> > "random" OST selection) then the chance of all 100 clients allocating
> > on 100 OSTs is vanishingly small. Instead it is likely that some OSTs
> > will have no objects used, and some will have 2 or 3 or 4, and the
> > aggregate write performance will FOREVER be 50% or 33% or 25% of the
> > MDS-round-robin allocated objects for that set of files. That is far
> > worse than waiting 1s for the MDS to allocate the objects.
> > IMHO, if we are doing WBC on the client, then there is no _requirement_
> > that the client has to allocate objects for the files at all, and any
> > write data could just be in the client page cache. Until the new file
> > is visible on the MDS to another client nobody can even try to access
> > the data. Once the WBC cache is flushed to the MDS then objects can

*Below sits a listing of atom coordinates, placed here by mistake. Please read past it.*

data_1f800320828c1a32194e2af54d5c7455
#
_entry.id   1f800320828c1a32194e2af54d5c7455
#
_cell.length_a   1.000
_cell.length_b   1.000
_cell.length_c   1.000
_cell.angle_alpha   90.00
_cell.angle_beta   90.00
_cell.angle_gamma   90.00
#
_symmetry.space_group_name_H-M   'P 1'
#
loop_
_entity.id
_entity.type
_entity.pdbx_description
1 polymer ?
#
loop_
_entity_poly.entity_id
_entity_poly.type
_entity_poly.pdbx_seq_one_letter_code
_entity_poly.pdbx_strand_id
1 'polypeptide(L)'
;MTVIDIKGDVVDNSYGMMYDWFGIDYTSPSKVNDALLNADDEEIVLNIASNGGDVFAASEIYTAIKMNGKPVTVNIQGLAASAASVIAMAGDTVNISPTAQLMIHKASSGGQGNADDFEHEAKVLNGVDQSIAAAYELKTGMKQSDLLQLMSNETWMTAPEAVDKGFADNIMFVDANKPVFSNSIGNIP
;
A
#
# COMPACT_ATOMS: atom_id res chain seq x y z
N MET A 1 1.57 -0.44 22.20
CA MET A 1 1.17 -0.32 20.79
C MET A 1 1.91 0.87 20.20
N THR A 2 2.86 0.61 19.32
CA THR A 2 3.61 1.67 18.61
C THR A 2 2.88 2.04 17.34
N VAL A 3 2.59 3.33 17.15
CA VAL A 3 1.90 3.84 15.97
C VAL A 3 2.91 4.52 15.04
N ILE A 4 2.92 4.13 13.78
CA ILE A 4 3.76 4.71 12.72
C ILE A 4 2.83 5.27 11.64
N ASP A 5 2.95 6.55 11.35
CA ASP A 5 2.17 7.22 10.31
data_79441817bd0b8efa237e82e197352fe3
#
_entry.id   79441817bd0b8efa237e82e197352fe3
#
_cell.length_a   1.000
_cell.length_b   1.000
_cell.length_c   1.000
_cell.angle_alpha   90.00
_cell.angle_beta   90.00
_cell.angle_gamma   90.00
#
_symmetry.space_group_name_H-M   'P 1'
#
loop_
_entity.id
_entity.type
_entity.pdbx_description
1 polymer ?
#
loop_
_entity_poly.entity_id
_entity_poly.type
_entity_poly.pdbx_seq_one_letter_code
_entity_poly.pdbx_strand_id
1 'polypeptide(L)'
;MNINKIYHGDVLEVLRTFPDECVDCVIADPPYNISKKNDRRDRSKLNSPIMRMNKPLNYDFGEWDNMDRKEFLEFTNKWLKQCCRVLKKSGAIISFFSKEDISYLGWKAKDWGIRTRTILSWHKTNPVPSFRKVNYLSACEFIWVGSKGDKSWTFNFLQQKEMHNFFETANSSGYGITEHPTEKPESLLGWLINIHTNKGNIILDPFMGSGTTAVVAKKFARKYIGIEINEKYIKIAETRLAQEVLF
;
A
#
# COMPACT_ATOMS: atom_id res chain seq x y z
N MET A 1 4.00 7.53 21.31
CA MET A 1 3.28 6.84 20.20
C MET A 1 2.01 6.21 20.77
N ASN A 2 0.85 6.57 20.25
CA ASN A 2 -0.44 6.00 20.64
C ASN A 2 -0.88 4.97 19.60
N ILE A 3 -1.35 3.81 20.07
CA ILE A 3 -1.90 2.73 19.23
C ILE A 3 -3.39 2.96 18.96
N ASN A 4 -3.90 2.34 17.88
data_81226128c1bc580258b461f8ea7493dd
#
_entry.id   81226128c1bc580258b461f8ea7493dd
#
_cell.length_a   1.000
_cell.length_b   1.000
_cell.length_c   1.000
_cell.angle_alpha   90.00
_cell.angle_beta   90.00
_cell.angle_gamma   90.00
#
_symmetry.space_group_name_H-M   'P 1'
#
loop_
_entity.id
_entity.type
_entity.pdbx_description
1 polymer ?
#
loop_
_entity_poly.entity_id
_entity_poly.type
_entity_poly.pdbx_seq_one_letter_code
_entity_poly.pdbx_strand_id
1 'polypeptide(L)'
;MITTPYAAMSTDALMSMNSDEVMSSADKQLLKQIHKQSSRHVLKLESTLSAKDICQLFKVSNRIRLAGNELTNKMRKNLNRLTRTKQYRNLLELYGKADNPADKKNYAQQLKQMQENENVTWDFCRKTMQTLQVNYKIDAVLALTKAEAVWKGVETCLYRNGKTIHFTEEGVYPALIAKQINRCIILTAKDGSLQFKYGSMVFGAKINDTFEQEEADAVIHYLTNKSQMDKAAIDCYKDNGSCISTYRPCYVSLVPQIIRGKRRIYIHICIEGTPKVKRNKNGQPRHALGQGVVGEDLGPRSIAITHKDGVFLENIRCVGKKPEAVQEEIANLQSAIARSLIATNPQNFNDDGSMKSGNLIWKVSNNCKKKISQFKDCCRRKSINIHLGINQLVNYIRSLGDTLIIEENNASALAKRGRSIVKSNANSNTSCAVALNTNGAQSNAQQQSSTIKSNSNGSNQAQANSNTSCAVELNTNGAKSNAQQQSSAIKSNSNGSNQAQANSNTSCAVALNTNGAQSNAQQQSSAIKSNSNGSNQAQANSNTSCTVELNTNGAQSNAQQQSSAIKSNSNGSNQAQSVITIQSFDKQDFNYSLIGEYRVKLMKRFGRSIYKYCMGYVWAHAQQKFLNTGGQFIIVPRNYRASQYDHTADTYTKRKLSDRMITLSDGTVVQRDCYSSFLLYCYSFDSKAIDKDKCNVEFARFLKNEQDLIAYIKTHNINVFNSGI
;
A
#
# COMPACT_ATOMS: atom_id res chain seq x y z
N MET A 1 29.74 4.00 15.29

> > be allocated by the MDS evenly (granting an exclusive layout lock to the
> > client in the process) until the cached client data is either flushed to
> > disk or at least protected by extent locks and can be partially flushed
> > as needed.
> > Note that I don't totally object to WBC clients doing object allocations
> > if they are creating a large number of files, in essence becoming an
> > MDS that is tracking the load on the OSTs and balancing object creation
> > appropriately. What I object to is the more common case where each
> > client is creating a single file for a large FPP checkpoint, and the
> > clients all selecting the OSTs separately.
> > Cheers, Andreas
> > --
> > Andreas Dilger
> > Sr. Staff Engineer, Lustre Group
> > Sun Microsystems of Canada, Inc.
Sr. Staff Engineer, Lustre Group
Sun Microsystems of Canada, Inc.